Wednesday, July 11, 2007

#058, time for me to try another country

I promised to write some thing very positive about Swamy Vivekananda. One of the finest talks he gave in USA, I tried to pick up. This is the lecture he gave at Shakespeare Club of Pasadena, California on 27th Jan. 1900. The original subject for his talk was Vedanta Philosophy, but he said that it was interesting, but rather dry and vast. Here is the link for the lecture where you can see the whole text:

The talk is superb. It arouses sympathy for Vivekananda and the poor of India. But some lines have tempted me to compare with facts of 1890-93 and Jan.1900 and the surrounding circumstances. In the speech he said:

"... I would have to go from house to house to collect sufficient for one meal. And then the bread was so hard, it made my mouth bleed to eat it. Literally, you can break your teeth on that bread. Then I would put it in a pot and pour over it water from the river. For months and months I existed that way —of course it was telling on the health.

Then I thought, I have tried India: it is time for me to try another country..."

Between 1887 (Ramakrishna's passing away) and 1890, his disciples might have some hardships and starvation. Between 1890 and 1893, Vivekananda stayed at Ghazipur (Pavaharibaba Ashram), Varanasi and other places quite comfortably calling himself Paramahamsa. These details I have already given in earlier posts at this blog. During the period, he made his friendships with the Raja of Khetri, Divan of Junagadh, Raja of Lumdy, Raja of Mysore, Raja of Ramnad, Ruler of Jayapore. His needs, including cigars have been fully taken care of by the native rulers and there was no need for despondence or dejection. On 11th Feb. 1893 he even wrote to Alasinga Mudaliar of Madras, that he would not go to Rajaputana and would instead go to Bangalore and Ootacamund (Ooty) to pass the summer there. It is very hard to believe that a person who wants to spend his summer at Ooty would have survived several months on stone-like mouth-bleeding bread one-time a day by pouring water on it. This may be the case for the other brother-disciples of Vivekananda, at Kolkata. Even there, fish was served at least on some days.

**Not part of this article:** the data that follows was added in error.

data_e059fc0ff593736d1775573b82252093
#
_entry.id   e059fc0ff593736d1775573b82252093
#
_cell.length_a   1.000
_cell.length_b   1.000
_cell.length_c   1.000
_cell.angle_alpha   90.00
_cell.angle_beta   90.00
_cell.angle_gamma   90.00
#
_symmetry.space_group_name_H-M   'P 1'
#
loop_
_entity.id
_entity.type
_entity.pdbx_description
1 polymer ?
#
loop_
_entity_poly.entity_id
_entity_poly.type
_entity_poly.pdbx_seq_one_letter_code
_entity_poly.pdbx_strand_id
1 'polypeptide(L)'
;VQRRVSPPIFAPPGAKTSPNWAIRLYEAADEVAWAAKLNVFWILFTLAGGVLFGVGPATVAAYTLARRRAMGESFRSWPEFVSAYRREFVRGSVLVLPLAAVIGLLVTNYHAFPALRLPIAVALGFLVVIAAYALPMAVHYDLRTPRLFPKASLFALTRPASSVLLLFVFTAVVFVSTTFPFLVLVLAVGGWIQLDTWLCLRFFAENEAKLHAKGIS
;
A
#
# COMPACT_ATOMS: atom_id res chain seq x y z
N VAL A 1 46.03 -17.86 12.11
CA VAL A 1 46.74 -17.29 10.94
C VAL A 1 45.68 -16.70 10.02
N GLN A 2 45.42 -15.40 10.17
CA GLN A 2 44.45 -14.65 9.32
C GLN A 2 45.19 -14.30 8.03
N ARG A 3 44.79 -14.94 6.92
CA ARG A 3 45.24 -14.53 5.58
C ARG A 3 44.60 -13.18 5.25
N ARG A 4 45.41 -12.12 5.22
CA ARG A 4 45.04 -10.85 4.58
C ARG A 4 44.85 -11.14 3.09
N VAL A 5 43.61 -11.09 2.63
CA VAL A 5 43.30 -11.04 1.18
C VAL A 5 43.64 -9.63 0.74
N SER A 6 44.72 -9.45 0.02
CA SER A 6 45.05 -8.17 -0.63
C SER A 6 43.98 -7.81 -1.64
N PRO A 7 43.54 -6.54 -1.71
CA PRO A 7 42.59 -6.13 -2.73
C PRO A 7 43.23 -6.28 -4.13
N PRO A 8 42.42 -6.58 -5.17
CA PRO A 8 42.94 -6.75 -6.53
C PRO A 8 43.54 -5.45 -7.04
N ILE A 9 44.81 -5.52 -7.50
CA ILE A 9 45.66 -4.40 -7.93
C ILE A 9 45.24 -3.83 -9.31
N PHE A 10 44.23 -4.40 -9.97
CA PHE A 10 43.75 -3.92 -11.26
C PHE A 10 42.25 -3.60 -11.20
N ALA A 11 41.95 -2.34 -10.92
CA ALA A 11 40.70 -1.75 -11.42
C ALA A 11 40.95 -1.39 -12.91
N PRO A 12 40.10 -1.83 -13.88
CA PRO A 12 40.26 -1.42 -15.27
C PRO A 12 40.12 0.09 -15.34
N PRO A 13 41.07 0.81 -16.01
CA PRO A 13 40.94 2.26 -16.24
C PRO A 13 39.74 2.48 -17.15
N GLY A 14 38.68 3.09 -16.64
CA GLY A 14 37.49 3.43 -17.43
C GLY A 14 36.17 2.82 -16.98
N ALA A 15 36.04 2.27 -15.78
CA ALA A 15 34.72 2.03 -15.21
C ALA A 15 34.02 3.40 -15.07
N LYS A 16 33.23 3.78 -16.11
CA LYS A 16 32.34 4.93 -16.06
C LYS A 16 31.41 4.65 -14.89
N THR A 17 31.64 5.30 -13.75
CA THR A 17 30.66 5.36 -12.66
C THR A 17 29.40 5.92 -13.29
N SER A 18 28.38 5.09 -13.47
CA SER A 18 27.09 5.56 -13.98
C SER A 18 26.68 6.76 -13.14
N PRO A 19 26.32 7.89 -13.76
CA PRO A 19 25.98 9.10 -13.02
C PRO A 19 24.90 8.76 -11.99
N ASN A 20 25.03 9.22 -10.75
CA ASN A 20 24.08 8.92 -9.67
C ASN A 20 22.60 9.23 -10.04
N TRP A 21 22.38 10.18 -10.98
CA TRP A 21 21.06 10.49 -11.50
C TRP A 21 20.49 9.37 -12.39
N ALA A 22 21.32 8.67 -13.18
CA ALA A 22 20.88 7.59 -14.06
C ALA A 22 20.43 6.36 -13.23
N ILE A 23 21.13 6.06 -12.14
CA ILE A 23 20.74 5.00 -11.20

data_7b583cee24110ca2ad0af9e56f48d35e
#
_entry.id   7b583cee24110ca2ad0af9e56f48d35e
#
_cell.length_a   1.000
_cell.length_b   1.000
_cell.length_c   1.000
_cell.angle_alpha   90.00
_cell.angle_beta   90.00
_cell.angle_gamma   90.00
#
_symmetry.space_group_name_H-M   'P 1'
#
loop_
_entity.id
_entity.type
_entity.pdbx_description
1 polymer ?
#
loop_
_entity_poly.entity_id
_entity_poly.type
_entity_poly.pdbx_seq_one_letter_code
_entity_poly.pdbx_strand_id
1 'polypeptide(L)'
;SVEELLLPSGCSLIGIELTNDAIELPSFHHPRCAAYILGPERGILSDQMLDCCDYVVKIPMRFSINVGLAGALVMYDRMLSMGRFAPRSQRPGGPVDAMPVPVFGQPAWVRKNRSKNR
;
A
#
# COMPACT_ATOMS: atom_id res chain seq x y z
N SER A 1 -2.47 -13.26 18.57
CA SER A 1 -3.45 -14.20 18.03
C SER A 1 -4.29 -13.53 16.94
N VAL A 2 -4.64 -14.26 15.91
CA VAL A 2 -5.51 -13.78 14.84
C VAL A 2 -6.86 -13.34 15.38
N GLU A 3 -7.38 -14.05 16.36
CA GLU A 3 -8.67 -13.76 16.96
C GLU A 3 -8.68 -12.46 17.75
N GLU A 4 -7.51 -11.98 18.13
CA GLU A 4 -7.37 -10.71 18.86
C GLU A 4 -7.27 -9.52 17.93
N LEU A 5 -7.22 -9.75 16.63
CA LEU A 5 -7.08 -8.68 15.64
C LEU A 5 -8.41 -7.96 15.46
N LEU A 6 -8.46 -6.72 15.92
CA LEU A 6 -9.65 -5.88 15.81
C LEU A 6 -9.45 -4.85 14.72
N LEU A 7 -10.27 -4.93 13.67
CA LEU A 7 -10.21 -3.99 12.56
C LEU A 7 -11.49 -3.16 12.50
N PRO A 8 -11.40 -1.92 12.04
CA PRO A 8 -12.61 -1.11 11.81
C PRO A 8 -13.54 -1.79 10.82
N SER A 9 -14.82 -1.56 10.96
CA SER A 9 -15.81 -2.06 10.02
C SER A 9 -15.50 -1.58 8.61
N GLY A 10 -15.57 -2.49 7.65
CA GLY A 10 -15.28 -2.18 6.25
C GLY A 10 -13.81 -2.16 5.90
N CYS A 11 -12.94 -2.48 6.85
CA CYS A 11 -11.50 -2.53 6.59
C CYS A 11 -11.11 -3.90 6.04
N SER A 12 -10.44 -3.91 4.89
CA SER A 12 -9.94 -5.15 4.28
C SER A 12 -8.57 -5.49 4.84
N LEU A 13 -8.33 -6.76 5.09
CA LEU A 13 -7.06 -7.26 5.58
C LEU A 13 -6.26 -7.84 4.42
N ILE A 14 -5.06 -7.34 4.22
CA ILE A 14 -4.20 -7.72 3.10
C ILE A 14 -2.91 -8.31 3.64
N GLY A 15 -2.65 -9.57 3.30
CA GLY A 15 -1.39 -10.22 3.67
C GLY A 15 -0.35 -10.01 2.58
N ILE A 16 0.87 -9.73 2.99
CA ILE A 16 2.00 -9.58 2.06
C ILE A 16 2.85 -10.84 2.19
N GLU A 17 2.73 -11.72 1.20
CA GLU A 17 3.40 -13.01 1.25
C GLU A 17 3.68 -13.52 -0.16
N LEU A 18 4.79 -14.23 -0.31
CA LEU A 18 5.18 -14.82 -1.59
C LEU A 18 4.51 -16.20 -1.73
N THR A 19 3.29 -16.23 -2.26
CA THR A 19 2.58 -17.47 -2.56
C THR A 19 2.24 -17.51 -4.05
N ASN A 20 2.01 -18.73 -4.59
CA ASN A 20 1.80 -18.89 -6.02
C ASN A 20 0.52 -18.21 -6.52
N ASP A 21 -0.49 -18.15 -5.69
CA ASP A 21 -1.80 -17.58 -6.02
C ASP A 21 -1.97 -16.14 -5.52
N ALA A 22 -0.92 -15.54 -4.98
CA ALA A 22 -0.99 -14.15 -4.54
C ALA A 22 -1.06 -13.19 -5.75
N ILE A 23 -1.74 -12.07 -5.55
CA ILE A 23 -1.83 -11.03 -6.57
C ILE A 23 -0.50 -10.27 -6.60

Three days before the Pasadena lecture (17th Jan. 1900) he wrote from California to Mrs. Ole Bull that people were nowhere whenever it came to paying. He also said that field of lecturing had been overworked in US and that people had overgrown that. He was under great pressure financially. In his letter to Mrs. Ole Bull, he said that he had hopes on Madras. This stress might have been the probable reason for his sympathy-arousing but a very fine speech. In the 17.1.1900 letter he also highlighted that his next actions would be "miraculous touch" instead of "miraculous tongue" . (He gave away all his powers to Mrs. Ole Bull at Ridgely Manor, when he administered her the vows of monkhood). According to his letter to Mrs. Bull his mission has been closed. His mission continues in his speeches.

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